Tara Nasse

Written by Tara Nasse, edited by Giulia Quarantani (University of Leeds intern) and Kenny McDonald (Project Trust)

Tara Nasse was so inspired by her volunteering experience with educational charity Project Trust that she found Thai Studies at the University of Leeds to be her calling. And has never looked back. Tara tells shares more about her story so far…

A thai classroom with child writing on a board being supervised by two teachersTara, pictured right, in class volunteering with Project Trust, along with her project partner.

I chose an international volunteering placement with Project Trust in 2014/15 because I knew that I did not feel comfortable attending university straight after finishing secondary school. I needed more time to know what I wanted to do or learn. I really wanted a drastic change and a challenge. And in Project Trust, that is exactly what I found. 

A family friend had previously volunteered with the charity and I became so impressed with what I heard about the organisation, I decided to apply. After attending a Selection Course, I found out that I had been placed in Yasothon Province, Thailand. I don’t think people really thought I would be able to raise what was then £6,000 during my year studying for my A levels to then move to Thailand for a year. But I did!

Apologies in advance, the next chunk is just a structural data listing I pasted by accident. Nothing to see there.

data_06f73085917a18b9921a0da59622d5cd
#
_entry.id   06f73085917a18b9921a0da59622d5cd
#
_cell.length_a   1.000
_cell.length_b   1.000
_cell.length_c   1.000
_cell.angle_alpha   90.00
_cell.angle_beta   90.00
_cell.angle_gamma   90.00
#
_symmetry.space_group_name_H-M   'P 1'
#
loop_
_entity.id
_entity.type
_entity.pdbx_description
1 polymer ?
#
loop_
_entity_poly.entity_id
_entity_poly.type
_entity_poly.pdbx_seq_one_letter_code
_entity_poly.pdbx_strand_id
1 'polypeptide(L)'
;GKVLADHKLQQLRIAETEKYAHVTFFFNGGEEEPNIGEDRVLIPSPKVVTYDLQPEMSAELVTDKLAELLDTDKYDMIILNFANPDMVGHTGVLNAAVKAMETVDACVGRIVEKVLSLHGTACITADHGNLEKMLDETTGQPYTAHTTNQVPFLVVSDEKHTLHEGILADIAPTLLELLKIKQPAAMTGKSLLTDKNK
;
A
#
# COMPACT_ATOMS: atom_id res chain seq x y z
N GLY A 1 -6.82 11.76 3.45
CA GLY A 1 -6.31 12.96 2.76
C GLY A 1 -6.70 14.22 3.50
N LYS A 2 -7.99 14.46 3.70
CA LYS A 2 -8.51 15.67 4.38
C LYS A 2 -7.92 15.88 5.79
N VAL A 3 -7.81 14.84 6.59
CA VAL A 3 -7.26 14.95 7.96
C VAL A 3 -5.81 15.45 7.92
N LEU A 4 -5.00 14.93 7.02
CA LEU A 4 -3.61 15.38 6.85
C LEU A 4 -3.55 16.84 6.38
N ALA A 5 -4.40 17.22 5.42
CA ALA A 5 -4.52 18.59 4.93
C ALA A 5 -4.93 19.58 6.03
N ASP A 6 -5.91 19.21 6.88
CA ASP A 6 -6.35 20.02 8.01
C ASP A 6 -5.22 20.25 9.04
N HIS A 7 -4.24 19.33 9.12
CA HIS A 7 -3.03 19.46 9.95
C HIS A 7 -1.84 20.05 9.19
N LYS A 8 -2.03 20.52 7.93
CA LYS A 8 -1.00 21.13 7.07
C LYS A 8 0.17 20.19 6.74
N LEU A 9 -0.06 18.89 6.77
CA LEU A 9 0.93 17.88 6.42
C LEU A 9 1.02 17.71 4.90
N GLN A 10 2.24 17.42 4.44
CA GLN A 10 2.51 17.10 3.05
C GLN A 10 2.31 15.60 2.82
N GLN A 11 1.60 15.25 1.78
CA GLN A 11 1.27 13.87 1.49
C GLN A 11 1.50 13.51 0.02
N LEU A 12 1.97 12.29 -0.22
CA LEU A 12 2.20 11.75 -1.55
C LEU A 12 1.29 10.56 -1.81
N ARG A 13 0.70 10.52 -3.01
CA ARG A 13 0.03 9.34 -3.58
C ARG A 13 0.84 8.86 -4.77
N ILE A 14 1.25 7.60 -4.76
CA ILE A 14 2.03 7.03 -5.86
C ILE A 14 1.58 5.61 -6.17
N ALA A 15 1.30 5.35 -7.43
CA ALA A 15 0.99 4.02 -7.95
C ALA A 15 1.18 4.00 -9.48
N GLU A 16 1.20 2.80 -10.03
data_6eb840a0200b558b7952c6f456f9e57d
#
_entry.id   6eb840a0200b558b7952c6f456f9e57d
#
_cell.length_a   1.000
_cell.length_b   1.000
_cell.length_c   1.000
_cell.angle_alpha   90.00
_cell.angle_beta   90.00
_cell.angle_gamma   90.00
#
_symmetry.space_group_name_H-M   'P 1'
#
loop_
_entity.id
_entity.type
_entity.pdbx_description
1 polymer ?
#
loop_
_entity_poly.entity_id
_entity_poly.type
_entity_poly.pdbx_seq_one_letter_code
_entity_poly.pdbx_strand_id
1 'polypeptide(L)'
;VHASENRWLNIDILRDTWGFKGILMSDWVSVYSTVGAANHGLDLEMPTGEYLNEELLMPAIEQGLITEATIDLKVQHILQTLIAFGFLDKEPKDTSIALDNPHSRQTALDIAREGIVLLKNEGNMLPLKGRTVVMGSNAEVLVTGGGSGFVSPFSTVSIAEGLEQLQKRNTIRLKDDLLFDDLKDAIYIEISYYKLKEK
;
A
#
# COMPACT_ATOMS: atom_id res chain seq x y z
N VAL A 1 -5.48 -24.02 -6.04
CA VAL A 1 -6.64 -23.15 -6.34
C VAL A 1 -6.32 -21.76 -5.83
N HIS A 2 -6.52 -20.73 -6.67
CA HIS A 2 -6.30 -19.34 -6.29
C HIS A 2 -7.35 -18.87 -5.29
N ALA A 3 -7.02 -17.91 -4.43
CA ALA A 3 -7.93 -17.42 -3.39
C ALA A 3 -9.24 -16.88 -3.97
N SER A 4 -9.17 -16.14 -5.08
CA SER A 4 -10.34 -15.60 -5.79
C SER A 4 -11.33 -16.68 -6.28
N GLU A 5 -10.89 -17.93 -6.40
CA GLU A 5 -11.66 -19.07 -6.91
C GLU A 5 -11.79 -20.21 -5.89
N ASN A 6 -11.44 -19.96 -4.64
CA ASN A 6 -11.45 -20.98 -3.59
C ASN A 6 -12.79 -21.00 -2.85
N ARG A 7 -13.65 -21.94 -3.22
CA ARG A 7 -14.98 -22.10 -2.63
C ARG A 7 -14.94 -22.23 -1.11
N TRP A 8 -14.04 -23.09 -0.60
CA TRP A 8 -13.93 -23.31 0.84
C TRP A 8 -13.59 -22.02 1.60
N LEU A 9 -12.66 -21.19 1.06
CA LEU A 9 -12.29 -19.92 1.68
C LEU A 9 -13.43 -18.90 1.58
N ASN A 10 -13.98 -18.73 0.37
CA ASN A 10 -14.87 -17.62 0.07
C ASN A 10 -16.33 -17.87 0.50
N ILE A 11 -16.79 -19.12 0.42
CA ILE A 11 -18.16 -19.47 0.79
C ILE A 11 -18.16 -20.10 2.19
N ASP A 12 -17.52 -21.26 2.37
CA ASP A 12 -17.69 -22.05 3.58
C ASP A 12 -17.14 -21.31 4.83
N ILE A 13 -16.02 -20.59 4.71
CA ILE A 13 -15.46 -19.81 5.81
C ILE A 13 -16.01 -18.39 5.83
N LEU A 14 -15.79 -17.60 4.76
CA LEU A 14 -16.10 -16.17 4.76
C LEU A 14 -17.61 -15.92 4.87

I was a TESOL (Teaching English to Speakers of Other Languages) teacher in three local schools in a rural town called Kut Chum (Pronounced ‘Good Choom’) in the Isaan region, teaching children between the ages of 3-15. 

Challenge and Adventure

My year wasn’t without its challenge, however. At just 18 years old, I really was thrown into the deep end teaching big classes, different living conditions, and a brand-new community and culture that was my home for a year. But even through tough and emotional moments, laughter and enjoyment were never too far away. Everything worked out in the end, and I had a real adventure of a year with Project Trust. 

Fast forward to my third year of Thai Studies at the University of Leeds and I had to really dig deep for that reality check when I had a difficult time due to mental health and other personal reasons. My Project Trust experience taught me that things do eventually turn around and to ride through it, knowing joy will arrive soon.

Change of Heart